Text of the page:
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Spollen leads seminar on protecting assets Back  
Tony Spollen’s first seminar since the Public Accounts Committee DIRT Inquiry, on May 8th at the Hibernian United Services Club, drew a capacity audience of senior business people. In the afternoon session, he spoke briefly about the PAC. While disappointed that the DIRT issue ever had to be dealt with at such a forum, he was fulsome in his praise for the manner in which it was handled by the TDs, the Comptroller and Auditor General and the people who serviced the Committee.

It was evident that while he was saddened by the approach adopted by AIB, he harboured no bad feelings for his former colleagues. He said he understood their predicament as they too were under great pressure. He felt that not everybody had recognised that they were on the Committee’s stage and if they had they might have adopted a different tone.

Earlier, Spollen concentrated on three golden rules for safeguarding assets - well-interpreted monthly management accounts, understanding staff’s real concerns and proper, updated procedures.

Hugh Governey, Chief Executive, Coyle Hamilton Group, had a message for all organisations ‘the unexpected will happen’. He told them that collecting the insurance money was the easy part of recovery from a catastrophe but damage to reputation could be ruinous.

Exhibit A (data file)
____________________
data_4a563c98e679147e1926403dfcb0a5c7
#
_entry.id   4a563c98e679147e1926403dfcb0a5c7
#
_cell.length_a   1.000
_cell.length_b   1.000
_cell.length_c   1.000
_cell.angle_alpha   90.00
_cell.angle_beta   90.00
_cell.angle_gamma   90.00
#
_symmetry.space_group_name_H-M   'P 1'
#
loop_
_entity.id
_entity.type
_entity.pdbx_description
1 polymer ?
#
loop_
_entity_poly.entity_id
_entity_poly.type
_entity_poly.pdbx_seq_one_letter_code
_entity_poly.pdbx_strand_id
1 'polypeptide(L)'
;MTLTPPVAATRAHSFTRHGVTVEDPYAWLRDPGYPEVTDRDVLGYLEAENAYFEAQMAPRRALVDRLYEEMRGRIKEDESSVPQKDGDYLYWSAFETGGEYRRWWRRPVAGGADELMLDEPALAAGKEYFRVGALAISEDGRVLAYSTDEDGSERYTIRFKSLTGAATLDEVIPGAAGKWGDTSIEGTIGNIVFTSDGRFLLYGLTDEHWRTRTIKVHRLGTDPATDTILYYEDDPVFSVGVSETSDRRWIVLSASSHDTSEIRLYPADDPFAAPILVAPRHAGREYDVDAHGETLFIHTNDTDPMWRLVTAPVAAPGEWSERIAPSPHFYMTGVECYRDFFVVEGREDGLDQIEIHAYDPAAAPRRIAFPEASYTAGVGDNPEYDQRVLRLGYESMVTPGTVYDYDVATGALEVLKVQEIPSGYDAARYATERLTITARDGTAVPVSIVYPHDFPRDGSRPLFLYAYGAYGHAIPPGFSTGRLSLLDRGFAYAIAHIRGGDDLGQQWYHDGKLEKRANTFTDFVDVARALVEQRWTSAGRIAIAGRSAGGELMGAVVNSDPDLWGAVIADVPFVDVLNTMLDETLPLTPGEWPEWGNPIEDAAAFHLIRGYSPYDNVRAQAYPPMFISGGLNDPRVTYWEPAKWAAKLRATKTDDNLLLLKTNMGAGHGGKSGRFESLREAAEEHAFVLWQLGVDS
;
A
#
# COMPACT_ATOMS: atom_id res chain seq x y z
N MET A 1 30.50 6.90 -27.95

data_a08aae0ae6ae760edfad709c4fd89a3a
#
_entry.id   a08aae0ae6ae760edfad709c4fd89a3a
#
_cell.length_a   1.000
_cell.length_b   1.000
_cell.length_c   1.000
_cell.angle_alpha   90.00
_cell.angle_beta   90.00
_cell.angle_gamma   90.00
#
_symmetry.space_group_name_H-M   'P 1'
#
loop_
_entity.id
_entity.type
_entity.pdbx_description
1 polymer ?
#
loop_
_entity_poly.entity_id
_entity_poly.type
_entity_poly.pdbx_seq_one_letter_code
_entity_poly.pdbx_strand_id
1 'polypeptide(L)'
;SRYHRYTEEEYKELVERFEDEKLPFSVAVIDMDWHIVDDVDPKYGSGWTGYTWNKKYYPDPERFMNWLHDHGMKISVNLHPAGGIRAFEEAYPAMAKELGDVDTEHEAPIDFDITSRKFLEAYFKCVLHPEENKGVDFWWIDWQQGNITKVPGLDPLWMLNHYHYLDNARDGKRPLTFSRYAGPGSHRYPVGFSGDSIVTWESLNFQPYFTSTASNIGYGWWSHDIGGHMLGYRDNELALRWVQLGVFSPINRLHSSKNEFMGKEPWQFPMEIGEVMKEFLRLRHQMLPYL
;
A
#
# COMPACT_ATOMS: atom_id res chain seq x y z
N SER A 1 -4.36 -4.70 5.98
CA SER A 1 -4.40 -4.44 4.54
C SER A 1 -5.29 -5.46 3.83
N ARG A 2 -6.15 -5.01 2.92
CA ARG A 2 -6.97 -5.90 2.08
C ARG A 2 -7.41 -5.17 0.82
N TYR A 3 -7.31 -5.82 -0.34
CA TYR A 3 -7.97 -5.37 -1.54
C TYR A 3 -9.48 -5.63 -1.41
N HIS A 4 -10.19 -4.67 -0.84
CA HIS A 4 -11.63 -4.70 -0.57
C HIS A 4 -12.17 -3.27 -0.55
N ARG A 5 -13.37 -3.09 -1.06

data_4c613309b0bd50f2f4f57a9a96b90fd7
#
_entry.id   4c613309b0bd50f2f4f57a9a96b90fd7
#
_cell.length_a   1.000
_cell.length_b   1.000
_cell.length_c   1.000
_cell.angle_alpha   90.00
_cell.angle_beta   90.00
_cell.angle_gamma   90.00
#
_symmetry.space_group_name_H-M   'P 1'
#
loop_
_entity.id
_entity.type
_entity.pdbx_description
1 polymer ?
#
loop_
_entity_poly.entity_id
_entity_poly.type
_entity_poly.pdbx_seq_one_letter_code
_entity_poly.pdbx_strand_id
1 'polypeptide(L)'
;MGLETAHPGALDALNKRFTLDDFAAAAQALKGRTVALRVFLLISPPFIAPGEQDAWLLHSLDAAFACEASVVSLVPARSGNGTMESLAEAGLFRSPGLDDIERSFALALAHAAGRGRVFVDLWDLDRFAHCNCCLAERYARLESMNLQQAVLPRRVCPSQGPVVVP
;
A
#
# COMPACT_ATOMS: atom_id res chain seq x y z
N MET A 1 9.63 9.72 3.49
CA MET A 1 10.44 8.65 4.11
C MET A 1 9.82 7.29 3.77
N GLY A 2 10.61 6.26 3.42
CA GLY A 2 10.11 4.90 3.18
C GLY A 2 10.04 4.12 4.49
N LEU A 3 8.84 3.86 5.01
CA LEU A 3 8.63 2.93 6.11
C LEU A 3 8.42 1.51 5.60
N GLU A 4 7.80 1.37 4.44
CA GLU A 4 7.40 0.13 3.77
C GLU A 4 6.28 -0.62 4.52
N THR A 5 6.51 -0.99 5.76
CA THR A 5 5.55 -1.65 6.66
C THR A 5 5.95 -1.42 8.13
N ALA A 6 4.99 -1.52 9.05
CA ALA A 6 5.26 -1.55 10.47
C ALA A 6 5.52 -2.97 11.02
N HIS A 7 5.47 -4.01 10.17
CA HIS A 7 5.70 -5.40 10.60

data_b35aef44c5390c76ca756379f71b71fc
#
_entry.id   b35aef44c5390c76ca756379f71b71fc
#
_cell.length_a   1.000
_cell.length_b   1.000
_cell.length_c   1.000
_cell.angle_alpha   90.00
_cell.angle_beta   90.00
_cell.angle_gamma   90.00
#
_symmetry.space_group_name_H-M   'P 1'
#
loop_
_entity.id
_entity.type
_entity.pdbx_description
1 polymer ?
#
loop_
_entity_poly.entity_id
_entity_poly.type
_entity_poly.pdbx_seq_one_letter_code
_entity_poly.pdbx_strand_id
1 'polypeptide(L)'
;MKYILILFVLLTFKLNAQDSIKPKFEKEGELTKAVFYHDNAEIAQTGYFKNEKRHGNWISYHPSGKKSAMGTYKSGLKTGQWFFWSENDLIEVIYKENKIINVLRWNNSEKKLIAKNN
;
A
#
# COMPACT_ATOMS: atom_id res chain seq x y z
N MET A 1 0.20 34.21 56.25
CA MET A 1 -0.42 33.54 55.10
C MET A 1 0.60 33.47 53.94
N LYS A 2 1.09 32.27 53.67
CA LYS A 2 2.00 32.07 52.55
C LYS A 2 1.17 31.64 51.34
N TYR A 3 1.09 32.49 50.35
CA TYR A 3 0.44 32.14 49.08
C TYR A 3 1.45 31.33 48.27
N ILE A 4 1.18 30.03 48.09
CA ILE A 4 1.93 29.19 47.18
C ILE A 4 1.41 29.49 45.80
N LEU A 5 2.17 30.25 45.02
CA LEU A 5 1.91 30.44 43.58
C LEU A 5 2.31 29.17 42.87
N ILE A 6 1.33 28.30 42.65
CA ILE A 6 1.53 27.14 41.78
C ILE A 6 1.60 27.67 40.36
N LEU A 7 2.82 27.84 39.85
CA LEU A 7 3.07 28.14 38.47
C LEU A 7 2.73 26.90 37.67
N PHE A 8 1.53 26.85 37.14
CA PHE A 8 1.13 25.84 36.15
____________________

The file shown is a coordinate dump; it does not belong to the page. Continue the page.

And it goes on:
Cormac Murphy, a partner at Arthur Andersen, gave an impassioned presentation on e-commerce. He warned that an internet presence called for more than a web page with slow downloading graphics and self-satisfying text. He said he sees too much that is only smoke and mirrors because IT people are not within the management fold.

In their presentation, Cathal O’Neill and Gearoid Brennan, former army officers and now directors of RMI, said operational risk and crisis management is about managing opportunity and taking risks rather than avoiding them. They said they had met crime that never sleeps and knows no boundaries. The internet is new territory for the fraudster, especially, because company controls and procedures are not keeping up with changes in technology.

Niall Glynn, head of human resources, ABN AMRO Bank, spoke on the threat posed by pressure, stress, and poor staff selection. In the current employment market, where the applicant is king, employers cut corners when recruiting. He espoused a return to some of the traditional methods of staff recruitment, e.g., face-to-face interviews and checking of references. He was concerned that too much was being left to IT specialists with inadequate managerial skills.

Before the seminar closed, Padraic White presented each speaker with “The Making of the Celtic Tiger”, co-authored with Ray McSharry.

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